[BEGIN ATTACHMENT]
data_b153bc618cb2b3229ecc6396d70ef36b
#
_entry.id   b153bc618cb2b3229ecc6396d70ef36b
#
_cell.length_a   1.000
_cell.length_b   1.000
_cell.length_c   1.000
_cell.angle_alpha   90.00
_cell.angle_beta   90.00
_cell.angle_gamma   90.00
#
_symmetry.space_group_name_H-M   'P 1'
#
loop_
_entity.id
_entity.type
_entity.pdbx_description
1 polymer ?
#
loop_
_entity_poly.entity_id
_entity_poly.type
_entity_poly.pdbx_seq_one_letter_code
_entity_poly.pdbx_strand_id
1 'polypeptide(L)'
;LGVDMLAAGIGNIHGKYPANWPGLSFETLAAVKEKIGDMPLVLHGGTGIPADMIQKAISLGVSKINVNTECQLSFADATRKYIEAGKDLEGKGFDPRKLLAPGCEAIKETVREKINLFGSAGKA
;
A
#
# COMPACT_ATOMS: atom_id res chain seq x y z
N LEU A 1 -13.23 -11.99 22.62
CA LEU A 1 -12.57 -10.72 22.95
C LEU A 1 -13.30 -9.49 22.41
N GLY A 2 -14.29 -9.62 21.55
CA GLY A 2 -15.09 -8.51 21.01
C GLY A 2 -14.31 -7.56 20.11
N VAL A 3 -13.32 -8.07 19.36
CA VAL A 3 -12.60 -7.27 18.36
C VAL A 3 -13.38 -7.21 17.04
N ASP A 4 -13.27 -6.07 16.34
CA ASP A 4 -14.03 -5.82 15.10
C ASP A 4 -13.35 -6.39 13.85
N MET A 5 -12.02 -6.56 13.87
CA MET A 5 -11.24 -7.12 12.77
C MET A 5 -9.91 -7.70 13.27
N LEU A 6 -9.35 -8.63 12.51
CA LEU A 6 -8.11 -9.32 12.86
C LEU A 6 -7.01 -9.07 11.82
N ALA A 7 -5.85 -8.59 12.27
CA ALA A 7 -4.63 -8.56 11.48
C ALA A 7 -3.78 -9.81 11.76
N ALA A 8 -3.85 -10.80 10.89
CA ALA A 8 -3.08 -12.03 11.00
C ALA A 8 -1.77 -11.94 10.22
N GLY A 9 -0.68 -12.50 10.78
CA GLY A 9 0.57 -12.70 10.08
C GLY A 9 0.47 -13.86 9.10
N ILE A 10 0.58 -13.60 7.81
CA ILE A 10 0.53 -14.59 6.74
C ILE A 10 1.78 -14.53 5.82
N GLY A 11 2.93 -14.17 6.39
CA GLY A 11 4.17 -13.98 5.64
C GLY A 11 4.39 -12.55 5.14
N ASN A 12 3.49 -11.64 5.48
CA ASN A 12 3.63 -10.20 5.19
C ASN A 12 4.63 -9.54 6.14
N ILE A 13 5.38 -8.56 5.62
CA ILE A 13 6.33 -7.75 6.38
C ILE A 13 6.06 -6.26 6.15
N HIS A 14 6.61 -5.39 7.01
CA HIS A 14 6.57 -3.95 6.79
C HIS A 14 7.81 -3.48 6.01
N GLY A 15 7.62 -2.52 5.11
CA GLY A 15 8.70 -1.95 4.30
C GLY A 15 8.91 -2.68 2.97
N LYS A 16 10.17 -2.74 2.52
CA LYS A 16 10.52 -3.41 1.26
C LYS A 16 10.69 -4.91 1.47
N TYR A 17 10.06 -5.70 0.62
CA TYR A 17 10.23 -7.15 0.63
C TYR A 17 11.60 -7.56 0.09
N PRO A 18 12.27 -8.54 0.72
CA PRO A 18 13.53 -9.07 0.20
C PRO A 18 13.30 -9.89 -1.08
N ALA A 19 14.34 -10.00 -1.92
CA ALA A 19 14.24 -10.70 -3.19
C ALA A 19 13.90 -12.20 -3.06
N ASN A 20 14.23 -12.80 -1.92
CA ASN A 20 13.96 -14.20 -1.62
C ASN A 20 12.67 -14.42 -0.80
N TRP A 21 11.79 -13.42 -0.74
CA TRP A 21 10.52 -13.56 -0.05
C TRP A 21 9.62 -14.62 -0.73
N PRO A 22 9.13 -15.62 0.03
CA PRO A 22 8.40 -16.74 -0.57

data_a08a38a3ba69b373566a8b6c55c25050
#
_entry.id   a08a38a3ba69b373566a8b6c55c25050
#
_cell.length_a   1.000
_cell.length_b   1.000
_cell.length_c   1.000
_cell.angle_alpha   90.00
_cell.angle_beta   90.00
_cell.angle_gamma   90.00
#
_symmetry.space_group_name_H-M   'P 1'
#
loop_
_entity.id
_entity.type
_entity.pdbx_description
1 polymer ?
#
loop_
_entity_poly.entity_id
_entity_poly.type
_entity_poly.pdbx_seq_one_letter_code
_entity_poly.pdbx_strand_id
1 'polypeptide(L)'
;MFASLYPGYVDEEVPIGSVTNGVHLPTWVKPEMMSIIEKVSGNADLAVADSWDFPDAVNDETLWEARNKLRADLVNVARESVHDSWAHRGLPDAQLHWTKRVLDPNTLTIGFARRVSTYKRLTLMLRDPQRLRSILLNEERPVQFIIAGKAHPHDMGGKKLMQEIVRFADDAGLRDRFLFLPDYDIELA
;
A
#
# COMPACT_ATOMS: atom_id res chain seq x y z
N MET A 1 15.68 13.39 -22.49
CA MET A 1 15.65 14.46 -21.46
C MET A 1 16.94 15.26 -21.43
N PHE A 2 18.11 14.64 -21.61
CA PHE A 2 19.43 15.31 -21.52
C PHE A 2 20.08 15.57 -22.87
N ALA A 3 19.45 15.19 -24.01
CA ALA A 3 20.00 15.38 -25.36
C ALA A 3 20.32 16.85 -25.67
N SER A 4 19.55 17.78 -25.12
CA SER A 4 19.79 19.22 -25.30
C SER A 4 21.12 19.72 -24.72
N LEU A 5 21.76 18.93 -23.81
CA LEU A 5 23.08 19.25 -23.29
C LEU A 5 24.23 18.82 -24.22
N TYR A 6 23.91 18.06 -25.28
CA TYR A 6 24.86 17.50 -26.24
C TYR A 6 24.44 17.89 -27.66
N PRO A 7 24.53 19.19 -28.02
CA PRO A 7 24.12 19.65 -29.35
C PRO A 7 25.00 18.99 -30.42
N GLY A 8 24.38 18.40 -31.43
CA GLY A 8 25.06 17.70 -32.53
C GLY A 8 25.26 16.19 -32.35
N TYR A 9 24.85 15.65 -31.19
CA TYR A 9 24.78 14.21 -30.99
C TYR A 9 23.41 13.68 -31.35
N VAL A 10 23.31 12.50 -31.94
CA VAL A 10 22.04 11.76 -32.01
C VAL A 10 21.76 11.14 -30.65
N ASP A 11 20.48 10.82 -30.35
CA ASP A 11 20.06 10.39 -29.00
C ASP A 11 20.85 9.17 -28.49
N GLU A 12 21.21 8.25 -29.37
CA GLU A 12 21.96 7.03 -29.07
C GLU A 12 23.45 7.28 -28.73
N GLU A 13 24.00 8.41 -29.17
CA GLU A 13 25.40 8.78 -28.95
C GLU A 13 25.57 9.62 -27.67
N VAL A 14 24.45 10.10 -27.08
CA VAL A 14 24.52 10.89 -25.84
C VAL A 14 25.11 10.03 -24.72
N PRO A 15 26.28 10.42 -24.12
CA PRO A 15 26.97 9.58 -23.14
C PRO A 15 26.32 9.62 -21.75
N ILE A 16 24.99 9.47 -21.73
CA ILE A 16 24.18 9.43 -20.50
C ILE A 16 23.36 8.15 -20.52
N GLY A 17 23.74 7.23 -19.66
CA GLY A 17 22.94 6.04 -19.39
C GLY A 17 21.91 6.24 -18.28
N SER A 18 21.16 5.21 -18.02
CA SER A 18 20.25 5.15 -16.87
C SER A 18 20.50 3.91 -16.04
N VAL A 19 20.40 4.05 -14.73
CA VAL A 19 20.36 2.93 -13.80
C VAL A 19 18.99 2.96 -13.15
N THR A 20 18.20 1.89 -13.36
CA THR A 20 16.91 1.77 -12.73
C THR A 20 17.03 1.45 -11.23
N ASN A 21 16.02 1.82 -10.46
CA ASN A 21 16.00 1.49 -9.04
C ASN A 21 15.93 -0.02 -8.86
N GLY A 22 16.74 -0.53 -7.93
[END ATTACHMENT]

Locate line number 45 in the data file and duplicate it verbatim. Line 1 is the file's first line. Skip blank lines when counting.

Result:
C MET A 5 -9.91 -7.70 13.27